24 August 2010

MAILBAGS! (well sort of...)

I couldn't possibly wait any longer for "Mockingjay".  Starting to think it's probably a bit old for my grade 6/7 class.  But I enjoy it and that's enough justification for me :)

"Lost in the Barrens" sounds like it will pair really nicely with the grade 6 First Nations unit.  Eew...I talk about lesson planning the way people talk about wine and food.

Alan Bradley's latest made me break my no hardcover rule (yikes, I've been breaking that rule a lot lately).

After reading Mama's comments I decided to check out the fantastic T.S. Spivet.

20 August 2010

REVIEW: The Complete Persepolis by M. Satrapi

Author:  M. Satrapi
Genre / Pages:  Nonfiction, memoir / 341
Publication: Pantheon Books, 2004
Rating:  Bottom shelf 
Source:  Chapter's Indigo
lj's plot in one pot:  This graphic novel features the coming-of-age of Marjane, during the turbulent Islamic Revolution in Iran.

I wanted to like this book...I really did.  Perhaps the graphic aspect made important and tragic events seem trivial, or maybe I'm just super desensitized, but I wasn't moved at all.
The book starts with Marjane as a young child, revealing how Iran used to be, before the Islamic Revolution.  It details her life when she left (for safety and better educational opportunities) for Austria, and her return to Iran.  The author tries to both inform the reader about the Islamic Revolution and give her thoughts about it.  
I'm finding myself with a loss for words (which, if you know me at ALL, indicates a profound moment)...I just simply didn't really like the book.  One redeeming quality was that occasionally, throughout the book, the author/graphic design artist would really let loose and give us a tiny masterpiece (I found these rare gems more moving than any of the text).  This is not the greatest example, but here is one little taste:
 For information on the author / book, click here.

17 August 2010

REVIEW: The Sweetness at the Bottom of the Pie by A. Bradley

Author:  A. Bradley
Genre / Pages:  Fiction, Humour / 400
Publication: DoubleDay Canada, 2009
Rating:  TOP shelf 
Source:  borrowed from Mom
lj's plot in one pot:  Set in 1950's rural England we meet eleven year old Flavia, a precocious chemistry prodigy; she must solve a murder, one that happened right in her very own cucumber patch.
I love Flavia!  As we speak, Alan Bradley's next adventure featuring Flavia is in transport to my humble abode.  She is one of my favourite protagonists, since, well...I guess Audrey Flowers (from "Come, Thou Tortoise" - ha ha) but before that, I haven't related so whole-heartedly to a character in a long time.  From the name of her steed (a bike called Gladys), to her self-praising exaltation,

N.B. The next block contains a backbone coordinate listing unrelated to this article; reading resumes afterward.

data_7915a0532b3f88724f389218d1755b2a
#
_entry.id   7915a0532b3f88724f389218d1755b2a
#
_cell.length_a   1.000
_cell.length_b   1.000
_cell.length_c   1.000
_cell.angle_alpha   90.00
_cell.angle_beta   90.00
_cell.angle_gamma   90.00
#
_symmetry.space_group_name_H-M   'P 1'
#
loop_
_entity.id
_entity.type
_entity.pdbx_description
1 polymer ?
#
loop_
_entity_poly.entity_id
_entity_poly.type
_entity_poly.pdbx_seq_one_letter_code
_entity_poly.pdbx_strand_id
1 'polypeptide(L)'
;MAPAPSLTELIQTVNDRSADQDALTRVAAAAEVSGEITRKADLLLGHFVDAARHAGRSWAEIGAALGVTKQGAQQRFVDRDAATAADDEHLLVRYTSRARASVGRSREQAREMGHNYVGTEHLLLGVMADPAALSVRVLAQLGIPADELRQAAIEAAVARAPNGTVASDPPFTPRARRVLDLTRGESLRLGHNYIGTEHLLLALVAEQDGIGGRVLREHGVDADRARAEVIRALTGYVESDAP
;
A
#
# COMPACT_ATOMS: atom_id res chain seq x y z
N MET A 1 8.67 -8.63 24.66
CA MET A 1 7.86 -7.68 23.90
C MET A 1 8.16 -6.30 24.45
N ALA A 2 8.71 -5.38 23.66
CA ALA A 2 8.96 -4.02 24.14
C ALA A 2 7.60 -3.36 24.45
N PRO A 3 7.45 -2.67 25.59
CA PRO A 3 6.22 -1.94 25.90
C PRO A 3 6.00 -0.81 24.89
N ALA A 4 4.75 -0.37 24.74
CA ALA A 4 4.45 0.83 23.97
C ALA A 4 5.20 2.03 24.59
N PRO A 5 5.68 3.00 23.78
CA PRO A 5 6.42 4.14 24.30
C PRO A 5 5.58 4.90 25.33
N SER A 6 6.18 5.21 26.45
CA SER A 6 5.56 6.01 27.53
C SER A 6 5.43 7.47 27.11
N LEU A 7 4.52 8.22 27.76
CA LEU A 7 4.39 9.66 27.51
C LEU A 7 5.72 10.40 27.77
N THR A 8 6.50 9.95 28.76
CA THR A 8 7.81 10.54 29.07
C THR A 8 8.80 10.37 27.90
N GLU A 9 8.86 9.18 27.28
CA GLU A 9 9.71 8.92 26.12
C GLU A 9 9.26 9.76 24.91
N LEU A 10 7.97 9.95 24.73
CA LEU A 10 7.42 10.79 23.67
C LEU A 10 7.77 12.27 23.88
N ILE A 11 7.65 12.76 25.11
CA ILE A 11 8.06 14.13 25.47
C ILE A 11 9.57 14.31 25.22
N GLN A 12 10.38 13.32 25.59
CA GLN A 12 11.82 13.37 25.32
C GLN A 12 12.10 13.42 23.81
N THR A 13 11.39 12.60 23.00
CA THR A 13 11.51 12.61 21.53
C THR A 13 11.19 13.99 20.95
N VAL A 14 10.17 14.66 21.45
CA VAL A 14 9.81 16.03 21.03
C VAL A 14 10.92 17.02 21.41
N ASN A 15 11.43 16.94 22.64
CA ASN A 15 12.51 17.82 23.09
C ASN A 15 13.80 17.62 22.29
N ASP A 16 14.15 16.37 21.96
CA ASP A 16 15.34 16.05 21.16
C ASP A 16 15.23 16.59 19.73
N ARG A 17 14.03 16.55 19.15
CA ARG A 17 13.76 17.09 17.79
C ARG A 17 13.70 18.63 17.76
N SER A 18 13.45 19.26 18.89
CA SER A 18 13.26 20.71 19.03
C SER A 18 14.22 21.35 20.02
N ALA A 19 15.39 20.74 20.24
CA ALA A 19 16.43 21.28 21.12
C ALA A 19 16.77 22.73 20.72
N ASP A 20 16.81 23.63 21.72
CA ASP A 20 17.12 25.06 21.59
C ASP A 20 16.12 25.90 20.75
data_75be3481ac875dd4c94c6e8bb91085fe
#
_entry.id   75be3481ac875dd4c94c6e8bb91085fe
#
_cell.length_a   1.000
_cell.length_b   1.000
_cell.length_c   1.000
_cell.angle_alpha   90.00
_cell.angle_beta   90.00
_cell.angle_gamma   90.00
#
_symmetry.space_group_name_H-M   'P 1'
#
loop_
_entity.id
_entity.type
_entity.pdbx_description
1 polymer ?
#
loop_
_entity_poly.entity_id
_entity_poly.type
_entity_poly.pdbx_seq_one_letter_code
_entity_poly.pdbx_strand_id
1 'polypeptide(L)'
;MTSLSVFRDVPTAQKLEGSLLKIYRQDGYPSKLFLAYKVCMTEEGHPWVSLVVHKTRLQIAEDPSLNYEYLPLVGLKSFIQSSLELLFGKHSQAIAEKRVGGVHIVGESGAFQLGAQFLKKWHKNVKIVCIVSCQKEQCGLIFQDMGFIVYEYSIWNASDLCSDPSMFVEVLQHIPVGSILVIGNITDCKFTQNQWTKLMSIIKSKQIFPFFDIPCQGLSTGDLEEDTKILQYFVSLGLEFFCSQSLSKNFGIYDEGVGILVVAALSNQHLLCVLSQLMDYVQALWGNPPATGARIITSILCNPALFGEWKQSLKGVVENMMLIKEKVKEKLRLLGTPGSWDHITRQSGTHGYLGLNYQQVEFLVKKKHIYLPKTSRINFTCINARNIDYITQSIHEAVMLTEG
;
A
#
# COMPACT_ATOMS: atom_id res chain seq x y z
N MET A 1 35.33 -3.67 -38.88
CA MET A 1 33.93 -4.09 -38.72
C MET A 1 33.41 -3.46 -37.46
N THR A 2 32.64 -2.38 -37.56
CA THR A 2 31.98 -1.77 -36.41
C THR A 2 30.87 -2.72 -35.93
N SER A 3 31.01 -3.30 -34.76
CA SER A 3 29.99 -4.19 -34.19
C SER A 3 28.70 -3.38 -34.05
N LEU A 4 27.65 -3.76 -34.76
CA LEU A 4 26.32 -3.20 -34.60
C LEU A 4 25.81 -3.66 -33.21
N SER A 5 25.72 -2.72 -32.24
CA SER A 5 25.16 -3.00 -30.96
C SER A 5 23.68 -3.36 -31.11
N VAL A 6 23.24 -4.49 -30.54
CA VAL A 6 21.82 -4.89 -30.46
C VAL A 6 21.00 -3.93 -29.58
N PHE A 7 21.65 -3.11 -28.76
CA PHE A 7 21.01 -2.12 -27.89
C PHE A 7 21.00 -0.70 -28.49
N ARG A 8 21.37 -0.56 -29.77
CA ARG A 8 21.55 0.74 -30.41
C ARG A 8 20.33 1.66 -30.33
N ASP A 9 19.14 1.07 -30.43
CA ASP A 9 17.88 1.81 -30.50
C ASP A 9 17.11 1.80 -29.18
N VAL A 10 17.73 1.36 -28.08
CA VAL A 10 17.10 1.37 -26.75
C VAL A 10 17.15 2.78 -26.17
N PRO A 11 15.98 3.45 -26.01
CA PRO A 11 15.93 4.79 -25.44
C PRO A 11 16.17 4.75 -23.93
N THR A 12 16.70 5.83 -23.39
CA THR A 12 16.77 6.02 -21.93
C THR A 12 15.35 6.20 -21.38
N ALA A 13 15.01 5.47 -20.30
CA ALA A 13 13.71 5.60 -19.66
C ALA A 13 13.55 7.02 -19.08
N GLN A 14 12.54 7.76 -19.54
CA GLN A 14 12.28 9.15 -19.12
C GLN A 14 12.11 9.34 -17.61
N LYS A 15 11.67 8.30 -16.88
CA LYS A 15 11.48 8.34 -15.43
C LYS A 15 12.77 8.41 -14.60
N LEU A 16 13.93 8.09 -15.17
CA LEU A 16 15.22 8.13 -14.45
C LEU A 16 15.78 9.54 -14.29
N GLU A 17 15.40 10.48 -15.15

I was me.  I was Flavia.  And I loved myself, even if no one else did.  "All hail Flavia!  Flavia forever!"  I shouted, as Gladys and I sped through the Mulford Gates... p.74. 
Isn't she a hoot?  Aside from my blinding love for Flavia, the story was great!  The author seamlessly blends numerous characters' stories together, pulling tales from the past and weaving them brilliantly into the present. 

The observation of the "evil" sisters brought much laughter, and I hope her budding friendship with Inspector Hewitt grows in the series.  

Last, but certainly not least, this fine tale is from a good old Canuck...and recently, I've been trying to maintain a ratio of Canadian books (either in content or author). Any readers have fantastic Canadiana to recommend?

"Seed biscuits and tea and a nice glass of milk for Miss Flavia."
Seed biscuits and milk!  I hated Mrs. Mullet's seed biscuits the way Saint Paul hated sin.  Perhaps even more so.  I wanted to clamber up onto the table, and with a sausage on the end of a fork as my scepter, shout in my best Laurence Olivier voice, "Will no one rid us of this turbulent pastry cook? p.49

Learn more about the fabulous Flavia Sabina de Luce and the author, Alan Bradley, here.

16 August 2010

REVIEW: The Passage by J. Cronin

Title:  The Passage
Author:  J. Cronin
Genre / Pages:  Fiction, Science Fiction / 766
Publication: DoubleDay Canada, 2010
Rating:  4th shelf 
Source:  Chapters Indigo
lj's plot in one pot:  A mix of the vampire phenomenon, social commentary with a Jason Bourne-ish / conspiracy theory note; this story tells what happens when the American army, in trying to create a supersoldier, succeeds, only to find that they have become the enemy.